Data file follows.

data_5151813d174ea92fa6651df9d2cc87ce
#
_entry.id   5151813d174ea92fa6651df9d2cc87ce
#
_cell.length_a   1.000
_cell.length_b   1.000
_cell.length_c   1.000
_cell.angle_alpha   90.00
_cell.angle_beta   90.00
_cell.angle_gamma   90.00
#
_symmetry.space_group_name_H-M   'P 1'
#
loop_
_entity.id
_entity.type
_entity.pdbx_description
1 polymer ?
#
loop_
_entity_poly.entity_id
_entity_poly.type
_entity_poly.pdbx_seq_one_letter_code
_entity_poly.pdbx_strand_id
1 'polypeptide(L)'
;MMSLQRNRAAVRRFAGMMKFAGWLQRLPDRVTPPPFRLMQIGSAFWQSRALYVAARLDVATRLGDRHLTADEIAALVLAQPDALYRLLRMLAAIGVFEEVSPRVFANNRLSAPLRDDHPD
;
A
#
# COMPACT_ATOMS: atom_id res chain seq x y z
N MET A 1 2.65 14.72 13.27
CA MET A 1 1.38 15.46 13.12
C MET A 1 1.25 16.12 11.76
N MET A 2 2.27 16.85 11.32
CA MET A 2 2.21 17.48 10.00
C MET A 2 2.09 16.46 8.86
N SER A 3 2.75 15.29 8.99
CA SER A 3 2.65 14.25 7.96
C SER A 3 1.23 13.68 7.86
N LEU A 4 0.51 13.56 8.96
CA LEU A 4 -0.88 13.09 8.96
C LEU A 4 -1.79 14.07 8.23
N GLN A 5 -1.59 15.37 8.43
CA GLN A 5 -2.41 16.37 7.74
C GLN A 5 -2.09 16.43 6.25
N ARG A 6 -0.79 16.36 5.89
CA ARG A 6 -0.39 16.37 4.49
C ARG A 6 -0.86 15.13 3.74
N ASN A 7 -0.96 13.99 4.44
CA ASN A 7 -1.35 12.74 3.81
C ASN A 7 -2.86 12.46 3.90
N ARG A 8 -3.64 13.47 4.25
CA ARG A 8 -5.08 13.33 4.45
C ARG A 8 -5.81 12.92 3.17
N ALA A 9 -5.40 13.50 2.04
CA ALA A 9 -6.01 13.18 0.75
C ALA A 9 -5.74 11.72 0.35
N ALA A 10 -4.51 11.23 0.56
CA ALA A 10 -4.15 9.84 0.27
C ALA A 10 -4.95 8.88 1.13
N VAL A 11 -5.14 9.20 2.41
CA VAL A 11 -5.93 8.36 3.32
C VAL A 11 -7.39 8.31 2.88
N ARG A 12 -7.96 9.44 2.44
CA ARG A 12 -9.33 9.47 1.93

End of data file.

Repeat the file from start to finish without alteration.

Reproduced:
data_5151813d174ea92fa6651df9d2cc87ce
#
_entry.id   5151813d174ea92fa6651df9d2cc87ce
#
_cell.length_a   1.000
_cell.length_b   1.000
_cell.length_c   1.000
_cell.angle_alpha   90.00
_cell.angle_beta   90.00
_cell.angle_gamma   90.00
#
_symmetry.space_group_name_H-M   'P 1'
#
loop_
_entity.id
_entity.type
_entity.pdbx_description
1 polymer ?
#
loop_
_entity_poly.entity_id
_entity_poly.type
_entity_poly.pdbx_seq_one_letter_code
_entity_poly.pdbx_strand_id
1 'polypeptide(L)'
;MMSLQRNRAAVRRFAGMMKFAGWLQRLPDRVTPPPFRLMQIGSAFWQSRALYVAARLDVATRLGDRHLTADEIAALVLAQPDALYRLLRMLAAIGVFEEVSPRVFANNRLSAPLRDDHPD
;
A
#
# COMPACT_ATOMS: atom_id res chain seq x y z
N MET A 1 2.65 14.72 13.27
CA MET A 1 1.38 15.46 13.12
C MET A 1 1.25 16.12 11.76
N MET A 2 2.27 16.85 11.32
CA MET A 2 2.21 17.48 10.00
C MET A 2 2.09 16.46 8.86
N SER A 3 2.75 15.29 8.99
CA SER A 3 2.65 14.25 7.96
C SER A 3 1.23 13.68 7.86
N LEU A 4 0.51 13.56 8.96
CA LEU A 4 -0.88 13.09 8.96
C LEU A 4 -1.79 14.07 8.23
N GLN A 5 -1.59 15.37 8.43
CA GLN A 5 -2.41 16.37 7.74
C GLN A 5 -2.09 16.43 6.25
N ARG A 6 -0.79 16.36 5.89
CA ARG A 6 -0.39 16.37 4.49
C ARG A 6 -0.86 15.13 3.74
N ASN A 7 -0.96 13.99 4.44
CA ASN A 7 -1.35 12.74 3.81
C ASN A 7 -2.86 12.46 3.90
N ARG A 8 -3.64 13.47 4.25
CA ARG A 8 -5.08 13.33 4.45
C ARG A 8 -5.81 12.92 3.17
N ALA A 9 -5.40 13.50 2.04
CA ALA A 9 -6.01 13.18 0.75
C ALA A 9 -5.74 11.72 0.35
N ALA A 10 -4.51 11.23 0.56
CA ALA A 10 -4.15 9.84 0.27
C ALA A 10 -4.95 8.88 1.13
N VAL A 11 -5.14 9.20 2.41
CA VAL A 11 -5.93 8.36 3.32
C VAL A 11 -7.39 8.31 2.88
N ARG A 12 -7.96 9.44 2.44
CA ARG A 12 -9.33 9.47 1.93